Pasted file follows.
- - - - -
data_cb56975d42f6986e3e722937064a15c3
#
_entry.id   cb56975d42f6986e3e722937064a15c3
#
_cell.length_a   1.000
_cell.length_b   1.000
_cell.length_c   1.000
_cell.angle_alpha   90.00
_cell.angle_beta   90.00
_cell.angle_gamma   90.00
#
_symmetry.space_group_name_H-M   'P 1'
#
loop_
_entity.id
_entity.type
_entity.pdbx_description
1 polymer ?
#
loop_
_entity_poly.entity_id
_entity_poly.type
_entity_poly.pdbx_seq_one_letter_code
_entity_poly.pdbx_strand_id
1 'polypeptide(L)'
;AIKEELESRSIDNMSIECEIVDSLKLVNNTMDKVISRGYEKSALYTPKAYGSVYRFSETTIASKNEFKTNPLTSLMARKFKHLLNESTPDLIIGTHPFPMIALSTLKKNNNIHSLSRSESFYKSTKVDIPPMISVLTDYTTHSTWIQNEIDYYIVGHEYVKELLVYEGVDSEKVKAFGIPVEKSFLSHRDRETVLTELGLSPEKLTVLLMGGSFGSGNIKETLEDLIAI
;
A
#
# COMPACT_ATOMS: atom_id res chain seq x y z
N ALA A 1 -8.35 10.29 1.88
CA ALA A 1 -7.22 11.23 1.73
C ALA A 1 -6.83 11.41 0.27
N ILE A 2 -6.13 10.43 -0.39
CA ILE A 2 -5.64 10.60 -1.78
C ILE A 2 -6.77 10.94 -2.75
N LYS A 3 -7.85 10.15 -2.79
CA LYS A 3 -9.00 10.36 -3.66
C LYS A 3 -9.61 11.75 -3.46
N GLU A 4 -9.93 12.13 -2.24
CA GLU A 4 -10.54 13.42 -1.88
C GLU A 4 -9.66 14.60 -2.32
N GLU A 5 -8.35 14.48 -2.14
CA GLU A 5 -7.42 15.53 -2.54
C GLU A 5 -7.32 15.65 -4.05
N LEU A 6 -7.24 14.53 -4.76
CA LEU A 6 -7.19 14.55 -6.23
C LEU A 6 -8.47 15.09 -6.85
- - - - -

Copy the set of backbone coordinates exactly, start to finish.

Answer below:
data_cb56975d42f6986e3e722937064a15c3
#
_entry.id   cb56975d42f6986e3e722937064a15c3
#
_cell.length_a   1.000
_cell.length_b   1.000
_cell.length_c   1.000
_cell.angle_alpha   90.00
_cell.angle_beta   90.00
_cell.angle_gamma   90.00
#
_symmetry.space_group_name_H-M   'P 1'
#
loop_
_entity.id
_entity.type
_entity.pdbx_description
1 polymer ?
#
loop_
_entity_poly.entity_id
_entity_poly.type
_entity_poly.pdbx_seq_one_letter_code
_entity_poly.pdbx_strand_id
1 'polypeptide(L)'
;AIKEELESRSIDNMSIECEIVDSLKLVNNTMDKVISRGYEKSALYTPKAYGSVYRFSETTIASKNEFKTNPLTSLMARKFKHLLNESTPDLIIGTHPFPMIALSTLKKNNNIHSLSRSESFYKSTKVDIPPMISVLTDYTTHSTWIQNEIDYYIVGHEYVKELLVYEGVDSEKVKAFGIPVEKSFLSHRDRETVLTELGLSPEKLTVLLMGGSFGSGNIKETLEDLIAI
;
A
#
# COMPACT_ATOMS: atom_id res chain seq x y z
N ALA A 1 -8.35 10.29 1.88
CA ALA A 1 -7.22 11.23 1.73
C ALA A 1 -6.83 11.41 0.27
N ILE A 2 -6.13 10.43 -0.39
CA ILE A 2 -5.64 10.60 -1.78
C ILE A 2 -6.77 10.94 -2.75
N LYS A 3 -7.85 10.15 -2.79
CA LYS A 3 -9.00 10.36 -3.66
C LYS A 3 -9.61 11.75 -3.46
N GLU A 4 -9.93 12.13 -2.24
CA GLU A 4 -10.54 13.42 -1.88
C GLU A 4 -9.66 14.60 -2.32
N GLU A 5 -8.35 14.48 -2.14
CA GLU A 5 -7.42 15.53 -2.54
C GLU A 5 -7.32 15.65 -4.05
N LEU A 6 -7.24 14.53 -4.76
CA LEU A 6 -7.19 14.55 -6.23
C LEU A 6 -8.47 15.09 -6.85